This panel focuses on migration policies of origin states. State responses to migration are generally studied from a destination perspective, neglecting the activities of origin states policies that can take the form of labour brokerage, migration control, service provision and active lobbying of destination states to push for a change in working conditions. Presentations may address the motives of origin states for engaging in these kinds of policies, the evaluation of the policies, and factors determining origin states’ success in negotiation with destination states.

Panel 4: How to Measure Migration Policies? Bridging Different Methodological Approaches
Chair: Luicy Pedroza (GIGA Hamburg)
The academic scholarship has made significant efforts to analyze mobility via measurable indicators. Consequently, scholars have proposed different indexes allowing for a better evaluation of integration policies, enfranchisement policies, nationality laws, etc. Yet, the exchange of good methodological practices on how to systematically approach international migration can still be improved. This panel brings together scholars working in comparative projects that measure different facets of migration.

Panel 5: International Mobility and Welfare
Chairs: Angeliki Konstantinidou (SciencesPo Paris) and Roberta Perna (International and European Forum on Migration Research)
Social protection policies are the safety net of individuals against poverty and social exclusion. International mobility has put welfare at the forefront of policy making. The EU social security coordination has received different institutional responses from actors increasingly concerned about migrants’ access to social benefits. This panel aims to comparatively analyze the (re)actions of key institutional actors in home and host countries towards the social protection of mobile individuals.

Panel 6: From global problems to local solutions: multidisciplinary perspectives on the “refugee crisis”
Chairs: Amanda Da Silva (University of Liege) and Juan Pablo Aris Escarcena (University of Seville)
The so-called “refugee crisis” has received different reactions from local authorities and civil society actors aiming to solve a “global problem”. Some cities became part of migration routes- Ceuta, Melilla, Eidomeni, Calais or Ventimiglia. Migrants living in these cities show an agency capacity while also responding to structural constraints. This panel discusses the role of institutions, migrants, and solidarity networks in migration management across small cities at the border between states.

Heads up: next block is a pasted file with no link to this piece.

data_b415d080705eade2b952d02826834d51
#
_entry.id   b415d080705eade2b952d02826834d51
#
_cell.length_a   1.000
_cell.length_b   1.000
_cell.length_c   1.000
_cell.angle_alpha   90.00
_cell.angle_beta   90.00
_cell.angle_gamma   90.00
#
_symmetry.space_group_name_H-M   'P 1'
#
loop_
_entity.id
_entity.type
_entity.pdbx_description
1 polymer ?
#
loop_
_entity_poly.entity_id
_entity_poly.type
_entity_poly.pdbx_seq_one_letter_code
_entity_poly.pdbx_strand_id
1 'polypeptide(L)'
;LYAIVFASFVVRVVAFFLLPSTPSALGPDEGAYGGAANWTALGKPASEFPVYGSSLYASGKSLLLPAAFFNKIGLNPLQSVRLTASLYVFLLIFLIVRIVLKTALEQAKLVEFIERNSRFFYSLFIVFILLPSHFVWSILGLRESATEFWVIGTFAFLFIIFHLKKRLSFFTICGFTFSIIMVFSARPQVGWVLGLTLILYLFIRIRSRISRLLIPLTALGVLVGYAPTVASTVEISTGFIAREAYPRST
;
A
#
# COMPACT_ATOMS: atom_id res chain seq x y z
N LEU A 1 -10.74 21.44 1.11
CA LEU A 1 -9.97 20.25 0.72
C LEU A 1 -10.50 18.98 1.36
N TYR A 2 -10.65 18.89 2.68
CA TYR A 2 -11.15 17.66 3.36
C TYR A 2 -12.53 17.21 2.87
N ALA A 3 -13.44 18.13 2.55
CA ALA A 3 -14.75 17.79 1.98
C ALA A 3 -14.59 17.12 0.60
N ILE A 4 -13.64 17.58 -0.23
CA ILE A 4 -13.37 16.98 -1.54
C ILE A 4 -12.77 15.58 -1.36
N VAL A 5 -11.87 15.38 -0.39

Panel 7: International Migration Governance
Chair: Filippo Dionigi (University of Bristol)
The United Nations Global Compact on Safe, Orderly and Regular migration was signed in December 2018. Together with the Compact on Refugees, it is the first document on migration governance with a large international backing since the Geneva Convention on Refugees. This development comes shortly after IOM became a full member of the United Nations family. This panel explores the origins and implications of recent developments in migration governance, including the Compacts and activities of Regional Consultative Processes on migrations.

Panel 8: Public attitudes and forms of mobilization concerning asylum seekers and refugees
Chairs: Alessandro Mazzola (University of Liege) and Andrea Rea (Université libre de Bruxelles)
This panel discusses the factors and social dynamics influencing attitudes polarization towards refugees and asylum seekers. We explore contextual forms of mobilization by local populations in favor/against newcomers in areas of reception centres and informal concentrations of asylum seekers. The panel brings together papers focusing on quantitative and qualitative analyses of attitude polarization in Europe and social media discourse analysis.

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"In all forms of Government the people is the true Legislator" - Edmund Burke